Child poverty is much worse in Northern Ireland than in other parts of the United Kingdom, according to a leading charity.
Four out of 10 children live in poverty in Northern Ireland
A survey, commissioned by children's charity Barnardo's, suggests that four out of 10 young people in the province live in poverty.
The charity says these children are more likely to become addicts, get involved in crime and become homeless.
Fiona McMillen, from Barnardo's, said that poverty had serious implications for children's development.
"What we found is that, for children born in poverty, it's very hard for them to move on and to get out of things.
"Their health will be affected, their educational attainment will be affected, their chances of good employment will be affected.
"They will be affected by crime and by addiction, like alcohol and drugs.
"It is not just that they might become addicted themselves, it is that they are affected by other people within the community and their families."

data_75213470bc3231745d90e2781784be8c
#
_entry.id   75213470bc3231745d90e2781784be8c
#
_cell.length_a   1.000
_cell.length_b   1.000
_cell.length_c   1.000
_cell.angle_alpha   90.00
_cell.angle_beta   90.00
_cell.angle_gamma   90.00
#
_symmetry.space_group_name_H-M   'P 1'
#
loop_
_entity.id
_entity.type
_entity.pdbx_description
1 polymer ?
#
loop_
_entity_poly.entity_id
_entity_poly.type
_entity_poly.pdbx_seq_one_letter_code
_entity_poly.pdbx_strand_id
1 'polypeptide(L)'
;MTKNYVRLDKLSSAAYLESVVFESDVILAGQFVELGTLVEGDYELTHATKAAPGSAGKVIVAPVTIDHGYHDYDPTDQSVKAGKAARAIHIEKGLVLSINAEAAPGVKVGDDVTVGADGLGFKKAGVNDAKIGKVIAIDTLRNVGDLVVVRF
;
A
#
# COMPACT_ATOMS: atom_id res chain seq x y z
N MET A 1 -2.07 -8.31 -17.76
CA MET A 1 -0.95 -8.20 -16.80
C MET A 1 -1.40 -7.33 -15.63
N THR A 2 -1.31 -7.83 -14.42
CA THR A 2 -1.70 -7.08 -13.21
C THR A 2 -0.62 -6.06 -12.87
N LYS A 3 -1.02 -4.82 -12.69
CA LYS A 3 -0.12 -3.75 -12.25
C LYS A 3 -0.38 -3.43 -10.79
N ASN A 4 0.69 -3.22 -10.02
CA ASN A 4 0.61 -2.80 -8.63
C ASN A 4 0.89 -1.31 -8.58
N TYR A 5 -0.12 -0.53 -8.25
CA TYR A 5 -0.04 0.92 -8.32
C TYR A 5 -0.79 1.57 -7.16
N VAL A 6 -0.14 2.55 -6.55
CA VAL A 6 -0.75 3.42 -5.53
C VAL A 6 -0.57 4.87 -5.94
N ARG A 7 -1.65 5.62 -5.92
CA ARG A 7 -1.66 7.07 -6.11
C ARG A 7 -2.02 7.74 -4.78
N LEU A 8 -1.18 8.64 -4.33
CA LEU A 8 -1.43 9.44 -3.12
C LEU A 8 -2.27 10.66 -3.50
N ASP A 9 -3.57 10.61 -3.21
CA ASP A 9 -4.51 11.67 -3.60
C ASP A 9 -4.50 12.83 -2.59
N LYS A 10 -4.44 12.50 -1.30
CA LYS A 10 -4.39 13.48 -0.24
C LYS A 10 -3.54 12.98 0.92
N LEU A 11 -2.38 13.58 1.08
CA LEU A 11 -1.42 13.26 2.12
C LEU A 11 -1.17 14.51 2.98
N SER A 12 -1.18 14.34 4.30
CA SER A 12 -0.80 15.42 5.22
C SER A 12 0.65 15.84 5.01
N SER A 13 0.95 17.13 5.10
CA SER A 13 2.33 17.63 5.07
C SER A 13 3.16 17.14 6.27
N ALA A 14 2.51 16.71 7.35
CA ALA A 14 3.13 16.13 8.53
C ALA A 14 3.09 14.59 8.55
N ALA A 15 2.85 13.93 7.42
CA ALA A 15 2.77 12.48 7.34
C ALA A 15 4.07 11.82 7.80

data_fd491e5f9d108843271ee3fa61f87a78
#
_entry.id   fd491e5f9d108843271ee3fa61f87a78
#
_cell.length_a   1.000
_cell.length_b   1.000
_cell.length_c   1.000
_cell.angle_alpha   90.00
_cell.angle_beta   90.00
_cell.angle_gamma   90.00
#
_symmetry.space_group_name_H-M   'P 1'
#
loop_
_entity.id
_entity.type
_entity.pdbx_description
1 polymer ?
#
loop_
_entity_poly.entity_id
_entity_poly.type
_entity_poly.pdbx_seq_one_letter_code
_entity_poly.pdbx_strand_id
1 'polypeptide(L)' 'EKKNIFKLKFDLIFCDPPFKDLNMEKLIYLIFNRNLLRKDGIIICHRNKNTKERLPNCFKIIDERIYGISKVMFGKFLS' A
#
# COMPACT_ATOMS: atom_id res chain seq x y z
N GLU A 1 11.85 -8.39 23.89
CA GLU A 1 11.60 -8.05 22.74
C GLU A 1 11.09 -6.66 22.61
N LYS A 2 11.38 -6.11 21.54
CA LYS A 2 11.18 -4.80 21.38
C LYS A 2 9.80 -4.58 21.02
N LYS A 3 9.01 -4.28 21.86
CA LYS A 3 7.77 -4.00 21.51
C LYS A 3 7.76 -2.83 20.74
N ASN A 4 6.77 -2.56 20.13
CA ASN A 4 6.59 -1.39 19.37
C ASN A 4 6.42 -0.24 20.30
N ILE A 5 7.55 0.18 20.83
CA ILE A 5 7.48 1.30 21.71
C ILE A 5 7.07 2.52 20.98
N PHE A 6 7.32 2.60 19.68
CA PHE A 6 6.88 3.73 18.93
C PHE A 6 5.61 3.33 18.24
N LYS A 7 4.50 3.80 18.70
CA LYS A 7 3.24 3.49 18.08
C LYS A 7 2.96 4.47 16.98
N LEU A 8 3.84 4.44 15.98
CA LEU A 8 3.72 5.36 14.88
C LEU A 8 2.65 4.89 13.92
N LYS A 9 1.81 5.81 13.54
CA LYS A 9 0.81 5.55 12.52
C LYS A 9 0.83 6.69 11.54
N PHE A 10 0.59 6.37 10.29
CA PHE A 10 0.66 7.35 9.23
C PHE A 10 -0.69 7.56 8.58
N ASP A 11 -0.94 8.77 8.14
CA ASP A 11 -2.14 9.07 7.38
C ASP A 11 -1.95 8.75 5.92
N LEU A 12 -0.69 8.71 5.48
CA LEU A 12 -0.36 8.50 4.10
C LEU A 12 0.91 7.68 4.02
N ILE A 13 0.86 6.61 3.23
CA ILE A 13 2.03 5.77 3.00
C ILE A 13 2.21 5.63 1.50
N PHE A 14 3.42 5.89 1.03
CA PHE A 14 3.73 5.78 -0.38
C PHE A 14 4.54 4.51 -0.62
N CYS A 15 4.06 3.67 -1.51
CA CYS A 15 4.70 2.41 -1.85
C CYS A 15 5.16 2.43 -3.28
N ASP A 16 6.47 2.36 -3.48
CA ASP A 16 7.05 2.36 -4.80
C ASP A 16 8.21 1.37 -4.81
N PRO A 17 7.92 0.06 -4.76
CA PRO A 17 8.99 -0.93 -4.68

Cost of living
Barnardo's says the level of poverty in Northern Ireland is worse than in England because more parents are on benefits.
Families are also bigger, incomes are lower and the cost of living is higher.
However, according to Barnardo's, the most disturbing finding is that very few people are even aware of the problem.
It says 86 % of those questioned did not know such a level of poverty existed.
In October 2003, a report, entitled Bare Necessities, published by think tank Democratic Dialogue, found that more than one third of all children in Northern Ireland lived below the poverty line.
It also claimed that poverty in the province was worse than either the Republic of Ireland or Great Britain, which are two of the most unequal societies in Europe.
The research was directed by professors at both the University of Ulster and Queen's University, Belfast.
Its authors concluded that Northern Ireland was "one of the most unequal societies in the developed world".